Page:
Billie Ruben wrote up a guide on how to 3D-print sex toys the right way. Just rolling one off the printer and into a human body being absolutely out of the question due to the materials and the layer lines being perfect food and habitats for germs. — Read the rest
There’s no way to grab a Google Meeting link while the meeting is live. However, you will have an option to get a link when you create a new meeting. This wikiHow will show you how to get a link to a Google meeting using the Meet mobile app or your computer.
Open Google Meet on your phone or tablet. This app icon looks like a yellow, red, blue, and green outlined video camera that you’ll find on one of your Home screens, in the app drawer, or by searching.
If you don’t have the Meets mobile app, you can download it for free from the Google Play Store (Android) or the App Store (iOS).
Tap . It’s a tab-like button that you’ll find at the top of your screen.
Tap . This is usually the first option in the menu and is next to a chain-link icon.
Making friends on social media can seem overwhelming, but Twitter’s a great place for you to start. With all the different conversations and topics popping up, you’ll be able to find people who share your interests and are down to connect. Read on for our guide on engaging with Twitter to make friends and navigating Twitter’s features to find like-minded people to follow.
[Edit]Making New Friends through Twitter Engagement
Set up an interesting profile to show that you’re a fun (and real) person. Click the silhouette icon and hit “edit profile.” Upload a profile picture or avatar that represents you or the content you’d like to post. Add a brief bio that will tell potential friends what you do, who you are, and maybe even where you’re from. Check out these sample bios:
Talk about your work and interests: “Stand up comic by night. Sit down office worker by day. Austin TX.”
List out a few of your defining characteristics: “Food blogger, ethical-sourcing specialist, mom to two werewolves, allergic to mushrooms.”
Keep it simple and professional: “Journalist/Traveler. MFA. Writes for The News Source. Former Fulbright Scholar.”
Post consistently and creatively. Tweet about your interests so other people can find you. Ask “how can I add value?” to the conversation. When you’ve got a great tweet or piece of content, pin it to the top of your feed so users who come to check you out can see it.
Add visuals to your tweets to increase their appeal.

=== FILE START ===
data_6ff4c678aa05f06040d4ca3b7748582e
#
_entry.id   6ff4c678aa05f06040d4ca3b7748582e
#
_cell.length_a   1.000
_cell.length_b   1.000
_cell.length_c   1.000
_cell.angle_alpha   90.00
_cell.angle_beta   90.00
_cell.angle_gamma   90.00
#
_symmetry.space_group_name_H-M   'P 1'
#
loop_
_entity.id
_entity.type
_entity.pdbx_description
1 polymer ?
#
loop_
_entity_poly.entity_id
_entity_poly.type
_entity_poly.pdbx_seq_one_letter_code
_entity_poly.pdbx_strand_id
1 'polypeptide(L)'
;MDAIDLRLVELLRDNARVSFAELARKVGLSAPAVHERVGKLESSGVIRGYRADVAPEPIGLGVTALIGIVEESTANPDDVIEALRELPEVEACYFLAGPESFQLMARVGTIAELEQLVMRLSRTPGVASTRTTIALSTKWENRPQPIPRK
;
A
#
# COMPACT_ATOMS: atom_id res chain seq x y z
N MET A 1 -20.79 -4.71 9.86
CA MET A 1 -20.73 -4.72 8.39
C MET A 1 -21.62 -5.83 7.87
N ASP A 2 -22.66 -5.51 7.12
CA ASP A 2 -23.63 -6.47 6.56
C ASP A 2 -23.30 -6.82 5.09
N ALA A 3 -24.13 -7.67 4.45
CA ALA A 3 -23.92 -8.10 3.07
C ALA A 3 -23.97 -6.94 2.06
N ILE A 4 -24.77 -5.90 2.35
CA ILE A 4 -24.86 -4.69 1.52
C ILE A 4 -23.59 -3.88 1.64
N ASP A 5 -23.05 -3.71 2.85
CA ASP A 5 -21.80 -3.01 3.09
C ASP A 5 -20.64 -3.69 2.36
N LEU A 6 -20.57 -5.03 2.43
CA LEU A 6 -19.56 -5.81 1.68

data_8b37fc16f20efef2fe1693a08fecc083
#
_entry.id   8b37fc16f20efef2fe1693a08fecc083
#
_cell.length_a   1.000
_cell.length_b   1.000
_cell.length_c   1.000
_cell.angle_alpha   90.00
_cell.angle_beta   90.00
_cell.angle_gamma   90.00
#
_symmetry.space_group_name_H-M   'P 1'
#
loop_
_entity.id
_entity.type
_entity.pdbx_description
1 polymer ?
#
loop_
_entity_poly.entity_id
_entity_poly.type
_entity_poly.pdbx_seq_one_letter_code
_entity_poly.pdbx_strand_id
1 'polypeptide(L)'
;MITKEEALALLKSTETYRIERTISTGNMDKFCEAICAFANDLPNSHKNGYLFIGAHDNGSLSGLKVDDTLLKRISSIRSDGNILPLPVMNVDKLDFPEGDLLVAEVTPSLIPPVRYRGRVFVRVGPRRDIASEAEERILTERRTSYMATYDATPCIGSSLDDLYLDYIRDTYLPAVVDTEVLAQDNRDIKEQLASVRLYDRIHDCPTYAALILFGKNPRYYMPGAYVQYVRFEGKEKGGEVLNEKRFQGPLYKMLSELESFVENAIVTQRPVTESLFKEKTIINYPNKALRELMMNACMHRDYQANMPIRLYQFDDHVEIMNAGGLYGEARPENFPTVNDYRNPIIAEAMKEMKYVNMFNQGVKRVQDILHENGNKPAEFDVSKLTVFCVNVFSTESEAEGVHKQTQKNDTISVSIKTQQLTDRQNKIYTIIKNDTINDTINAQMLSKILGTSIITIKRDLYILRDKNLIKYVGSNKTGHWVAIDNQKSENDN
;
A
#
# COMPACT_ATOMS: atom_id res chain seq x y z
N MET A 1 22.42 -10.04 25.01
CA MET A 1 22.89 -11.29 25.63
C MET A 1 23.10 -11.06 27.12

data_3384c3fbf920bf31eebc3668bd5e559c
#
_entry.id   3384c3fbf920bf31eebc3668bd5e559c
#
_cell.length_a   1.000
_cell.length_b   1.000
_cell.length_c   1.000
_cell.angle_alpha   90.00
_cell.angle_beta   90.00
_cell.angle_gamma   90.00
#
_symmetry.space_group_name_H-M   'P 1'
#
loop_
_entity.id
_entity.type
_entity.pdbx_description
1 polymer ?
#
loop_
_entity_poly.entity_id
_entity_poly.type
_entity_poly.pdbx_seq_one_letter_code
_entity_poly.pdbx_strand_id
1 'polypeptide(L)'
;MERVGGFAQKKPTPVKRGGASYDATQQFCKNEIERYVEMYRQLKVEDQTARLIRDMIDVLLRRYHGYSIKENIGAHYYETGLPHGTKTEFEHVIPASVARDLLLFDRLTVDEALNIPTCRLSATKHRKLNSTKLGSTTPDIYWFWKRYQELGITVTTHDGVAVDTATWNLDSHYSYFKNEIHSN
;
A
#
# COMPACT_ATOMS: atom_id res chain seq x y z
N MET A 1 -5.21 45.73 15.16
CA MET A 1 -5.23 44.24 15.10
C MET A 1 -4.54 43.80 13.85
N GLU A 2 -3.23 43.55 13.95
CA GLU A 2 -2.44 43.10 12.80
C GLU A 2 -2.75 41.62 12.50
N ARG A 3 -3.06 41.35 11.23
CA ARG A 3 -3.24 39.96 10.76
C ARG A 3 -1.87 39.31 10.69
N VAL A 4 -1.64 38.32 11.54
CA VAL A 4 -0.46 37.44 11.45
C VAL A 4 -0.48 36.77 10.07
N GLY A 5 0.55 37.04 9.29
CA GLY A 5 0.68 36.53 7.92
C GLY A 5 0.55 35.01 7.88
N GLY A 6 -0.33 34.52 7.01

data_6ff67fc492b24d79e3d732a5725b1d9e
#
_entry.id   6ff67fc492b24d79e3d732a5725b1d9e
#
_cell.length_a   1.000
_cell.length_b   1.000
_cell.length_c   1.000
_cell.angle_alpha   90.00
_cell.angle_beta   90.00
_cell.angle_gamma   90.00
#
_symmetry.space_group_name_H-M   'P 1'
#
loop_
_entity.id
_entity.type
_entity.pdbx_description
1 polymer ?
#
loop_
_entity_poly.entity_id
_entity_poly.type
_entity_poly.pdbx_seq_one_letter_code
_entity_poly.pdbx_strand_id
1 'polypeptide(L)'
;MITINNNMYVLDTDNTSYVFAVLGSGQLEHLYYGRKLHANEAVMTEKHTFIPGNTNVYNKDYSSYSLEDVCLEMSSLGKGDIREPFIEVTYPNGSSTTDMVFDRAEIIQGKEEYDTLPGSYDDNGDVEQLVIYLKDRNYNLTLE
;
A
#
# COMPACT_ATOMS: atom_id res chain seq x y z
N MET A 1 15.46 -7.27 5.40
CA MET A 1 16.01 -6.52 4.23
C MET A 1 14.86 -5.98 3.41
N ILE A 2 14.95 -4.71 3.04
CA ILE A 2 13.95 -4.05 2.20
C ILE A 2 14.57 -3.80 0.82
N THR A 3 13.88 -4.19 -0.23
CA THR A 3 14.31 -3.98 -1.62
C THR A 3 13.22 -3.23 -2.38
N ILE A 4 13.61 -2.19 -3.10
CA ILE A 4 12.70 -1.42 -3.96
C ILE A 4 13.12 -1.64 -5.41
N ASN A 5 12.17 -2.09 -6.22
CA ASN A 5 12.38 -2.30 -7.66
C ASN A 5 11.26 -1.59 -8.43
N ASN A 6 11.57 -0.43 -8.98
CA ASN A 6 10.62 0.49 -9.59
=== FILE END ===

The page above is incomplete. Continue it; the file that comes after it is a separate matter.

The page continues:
Post at least 3 times per day, but aim for quality over quantity.
Reach out to other people by liking, replying, retweeting content, and mentioning users. Interact with posts both by people you’d like to befriend and posts by celebrities or influencers who are part of a community you like. By engaging with content you like, Twitter’s algorithm will start to expose you to more of it (and in turn, expose you to potential friends). Here’s a strategy for engaging with a post from a potential friend that goes a step beyond just retweeting:
Scroll through their feed and find a tweet about something they like or their off-platform content (like a personal blog).
Grab a quote from something they’ve mentioned or copy the URL of the site.
Tweet the quote or URL and mention the person (by using @ and their username) and say “thanks!”
Turn on notifications to be able to reply fast. As soon as someone mentions you or your favorite celebrity posts, reply to their post. That way the person who posted will see you’re engaging with their material. As a bonus, your post will get more views and traffic since it’ll kick off the discussion.
Reach out via DM to make a connection. Ask a question or give a compliment to start a conversation. To send a DM, click on the mail icon and click “new message.” Then, fill in the handle for the user you’re trying to reach. Check out these sample DMs:
“Thanks for sharing that fan art. You really captured the essence of the series. How’d you come up with that idea?”
“Loved that article on gratitude. Where do you find stuff like that?”
Join a Twitter chat to meet like-minded friends. Participate when a business or celebrity you like hosts a Twitter chat. Twitter chats occur at a specific time and use a designated hashtag so participants can keep up with the conversation. To join in, write out a tweet and include the hashtag the company/celebrity tells you to use. As the conversation flows, look out for users who make funny or interesting points that capture your attention. Then, either follow them or reply to let them know you like their content.